- Tapa dura: 400 páginas
- Editor: Ten Speed Press; Edición: Facsimile Ed (1 de mayo de 2001)
- Idioma: Inglés
- ISBN-10: 1580082971
- ISBN-13: 978-1580082976
- Valoración media de los clientes: Sé el primero en opinar sobre este producto
The Curiosities of Food: Or the Dainties and Delicacies of Different Nations Obtained from the Animal Kingdom (Inglés) Tapa dura – Facsímil, may 2001
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Reseña del editor
Originally published in London in 1859, this rare treasure of culinary history was recently brought to light in the award-winning Oxford Companion to Food, whose author, Alan Davidson, used it as a primary reference in researching some of the more obscure foodstuffs consumed across the globe. Davidson writes that "[CURIOSITIES] is in all probability the first attempt to write a general worldwide survey of animal products." Long out of print and scarce even in the antiquarian market, this lost classic of wit, erudition, and grand storytelling is now made available in a facsimile edition, with an introduction by Davidson. As Simmonds reveals in his charming culinary travelogue, just about everything that walks, swims, crawls, slithers, or flies has been eaten at one time or another, and the eminent Victorian scholar has the tasting notes. On lizards: "In Guatemala, there is a popular belief, that lizards eaten alive cure cancer. . . . The man who first eat a live oyster or clam, was certainly a venturous fellow, but the eccentric individual who allowed a live lizard to run down his throat was infinitely more so." ?Ä¢ One of the most important works of culinary history from the nineteenth century, and a significant primary source for Alan Davidson's award-winning Oxford Companion to Food.
Biografía del autor
ALAN DAVIDSON is one of the world'¬?s leading authorities on fish and fish cookery. In 1975, he retired from Britain's diplomatic service to pursue a fruitful career as a food historian and writer. Cofounder and editor of the prestigious food journal Petits Propos Culinares, Alan has authored many books, including the award-winning Oxford Companion to Food and NORTH ATLANTIC SEAFOOD, which was inducted into the James Beard Foundation Cookbook Hall of Fame in 2002. He lives with his wife, Jane, in London, England.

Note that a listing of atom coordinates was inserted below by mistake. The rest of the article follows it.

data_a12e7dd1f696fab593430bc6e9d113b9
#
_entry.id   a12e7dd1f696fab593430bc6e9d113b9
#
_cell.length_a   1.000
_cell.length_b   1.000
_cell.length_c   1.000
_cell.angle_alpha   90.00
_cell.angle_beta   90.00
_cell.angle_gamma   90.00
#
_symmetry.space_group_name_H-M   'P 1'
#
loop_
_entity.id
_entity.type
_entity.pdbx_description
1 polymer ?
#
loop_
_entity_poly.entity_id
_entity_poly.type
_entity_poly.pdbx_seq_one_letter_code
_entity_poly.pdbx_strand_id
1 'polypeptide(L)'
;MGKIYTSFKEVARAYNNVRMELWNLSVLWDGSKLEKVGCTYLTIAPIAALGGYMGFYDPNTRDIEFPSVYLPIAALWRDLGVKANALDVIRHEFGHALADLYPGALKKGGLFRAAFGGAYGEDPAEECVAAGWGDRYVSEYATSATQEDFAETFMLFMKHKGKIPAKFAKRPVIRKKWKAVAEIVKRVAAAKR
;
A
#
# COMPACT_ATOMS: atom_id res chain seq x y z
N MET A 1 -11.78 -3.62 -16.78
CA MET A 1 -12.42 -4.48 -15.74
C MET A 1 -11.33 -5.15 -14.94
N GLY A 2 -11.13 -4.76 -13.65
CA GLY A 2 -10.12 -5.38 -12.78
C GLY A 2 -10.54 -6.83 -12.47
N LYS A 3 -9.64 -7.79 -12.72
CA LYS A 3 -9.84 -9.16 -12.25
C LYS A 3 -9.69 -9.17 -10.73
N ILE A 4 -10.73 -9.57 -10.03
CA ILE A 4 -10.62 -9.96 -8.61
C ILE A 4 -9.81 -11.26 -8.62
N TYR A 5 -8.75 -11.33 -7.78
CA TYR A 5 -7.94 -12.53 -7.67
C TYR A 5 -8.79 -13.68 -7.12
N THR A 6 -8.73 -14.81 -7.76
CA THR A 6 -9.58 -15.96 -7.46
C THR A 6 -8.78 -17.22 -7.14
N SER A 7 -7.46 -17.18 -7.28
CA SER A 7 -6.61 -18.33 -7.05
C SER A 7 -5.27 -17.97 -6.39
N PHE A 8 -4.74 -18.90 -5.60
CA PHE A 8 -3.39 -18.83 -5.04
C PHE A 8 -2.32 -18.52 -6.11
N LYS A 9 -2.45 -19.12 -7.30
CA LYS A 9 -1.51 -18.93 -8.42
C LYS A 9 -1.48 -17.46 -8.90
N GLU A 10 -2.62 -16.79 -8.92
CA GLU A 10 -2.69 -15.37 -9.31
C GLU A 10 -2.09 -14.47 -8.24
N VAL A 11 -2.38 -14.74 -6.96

PETER LUND SIMMONDS (1814?1897) was born in Aarhus, Denmark, and eventually moved to London, where he pursued his interest in agriculture and food consumption. He served as curator for the British exhibit at the Paris Exhibition in 1867 and the Amsterdam exhibitions in 1869 and 1883.
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There is a wealth of detail contained here, with some mind-boggling and stomach-turning anecdotes, but one should have a good dictionary ready to hand for those common Victorian words which are obscure (not to say obsolete) nowadays:- calapash & calapee (upper and lower turtle meat); lymph (pure, clear water); maw (stomach); quintal (hundredweight); train-oil (whale-oil); rypeu (ptarmigan); phlebotomized (bled).
A subtle (but sometimes hilarious) undercurrent of humour pervades the whole book; e.g. re gelatine, "The Americans ... tried to pass off upon us isinglass made of fish bones, but it would not go down" and "the only difference between this and joiner's glue is its greater price". It is apparent that the author takes a vicarious pleasure in rooting out the more extreme and gut-wrenching descriptions of cuisine and customs from writings by various travellers in remote lands.
Overall, this is a witty, engaging collection of unusual (probably useless, but great for quizzes!) trivia that well-deserves this long-overdue resurrection.
If only Mr. Simmonds had lived long enough to complete the companion book of vegetable food curiosities...
Gets my 5 stars.
The printface remains from its original publishing, so you will not mistake this for a book that was written recently. The book has no illustrations, but is in text only. It is a bit interesting from an acedemic point of view.